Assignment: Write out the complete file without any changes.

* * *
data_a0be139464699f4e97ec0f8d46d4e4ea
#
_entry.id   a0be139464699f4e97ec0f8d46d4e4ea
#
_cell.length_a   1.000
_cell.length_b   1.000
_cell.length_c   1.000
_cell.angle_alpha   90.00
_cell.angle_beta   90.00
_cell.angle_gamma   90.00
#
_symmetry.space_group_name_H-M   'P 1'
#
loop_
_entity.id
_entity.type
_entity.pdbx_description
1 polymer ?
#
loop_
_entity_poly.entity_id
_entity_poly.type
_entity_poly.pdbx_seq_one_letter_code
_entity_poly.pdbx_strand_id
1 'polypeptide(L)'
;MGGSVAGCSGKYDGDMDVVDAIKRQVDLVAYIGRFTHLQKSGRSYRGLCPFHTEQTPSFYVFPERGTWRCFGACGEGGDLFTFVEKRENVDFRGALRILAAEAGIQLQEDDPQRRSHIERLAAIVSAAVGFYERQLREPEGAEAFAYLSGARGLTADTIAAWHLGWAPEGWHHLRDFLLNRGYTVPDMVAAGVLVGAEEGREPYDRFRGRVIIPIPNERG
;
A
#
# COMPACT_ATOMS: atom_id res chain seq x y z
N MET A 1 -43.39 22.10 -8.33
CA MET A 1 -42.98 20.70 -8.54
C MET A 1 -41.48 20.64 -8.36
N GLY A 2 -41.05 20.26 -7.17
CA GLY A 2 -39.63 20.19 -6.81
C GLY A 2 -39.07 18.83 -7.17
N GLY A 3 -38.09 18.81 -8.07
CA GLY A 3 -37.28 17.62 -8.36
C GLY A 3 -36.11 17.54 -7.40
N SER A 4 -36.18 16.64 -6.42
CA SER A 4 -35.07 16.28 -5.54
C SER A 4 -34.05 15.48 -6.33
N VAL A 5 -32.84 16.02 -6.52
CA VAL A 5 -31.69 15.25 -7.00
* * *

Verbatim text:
data_a0be139464699f4e97ec0f8d46d4e4ea
#
_entry.id   a0be139464699f4e97ec0f8d46d4e4ea
#
_cell.length_a   1.000
_cell.length_b   1.000
_cell.length_c   1.000
_cell.angle_alpha   90.00
_cell.angle_beta   90.00
_cell.angle_gamma   90.00
#
_symmetry.space_group_name_H-M   'P 1'
#
loop_
_entity.id
_entity.type
_entity.pdbx_description
1 polymer ?
#
loop_
_entity_poly.entity_id
_entity_poly.type
_entity_poly.pdbx_seq_one_letter_code
_entity_poly.pdbx_strand_id
1 'polypeptide(L)'
;MGGSVAGCSGKYDGDMDVVDAIKRQVDLVAYIGRFTHLQKSGRSYRGLCPFHTEQTPSFYVFPERGTWRCFGACGEGGDLFTFVEKRENVDFRGALRILAAEAGIQLQEDDPQRRSHIERLAAIVSAAVGFYERQLREPEGAEAFAYLSGARGLTADTIAAWHLGWAPEGWHHLRDFLLNRGYTVPDMVAAGVLVGAEEGREPYDRFRGRVIIPIPNERG
;
A
#
# COMPACT_ATOMS: atom_id res chain seq x y z
N MET A 1 -43.39 22.10 -8.33
CA MET A 1 -42.98 20.70 -8.54
C MET A 1 -41.48 20.64 -8.36
N GLY A 2 -41.05 20.26 -7.17
CA GLY A 2 -39.63 20.19 -6.81
C GLY A 2 -39.07 18.83 -7.17
N GLY A 3 -38.09 18.81 -8.07
CA GLY A 3 -37.28 17.62 -8.36
C GLY A 3 -36.11 17.54 -7.40
N SER A 4 -36.18 16.64 -6.42
CA SER A 4 -35.07 16.28 -5.54
C SER A 4 -34.05 15.48 -6.33
N VAL A 5 -32.84 16.02 -6.52
CA VAL A 5 -31.69 15.25 -7.00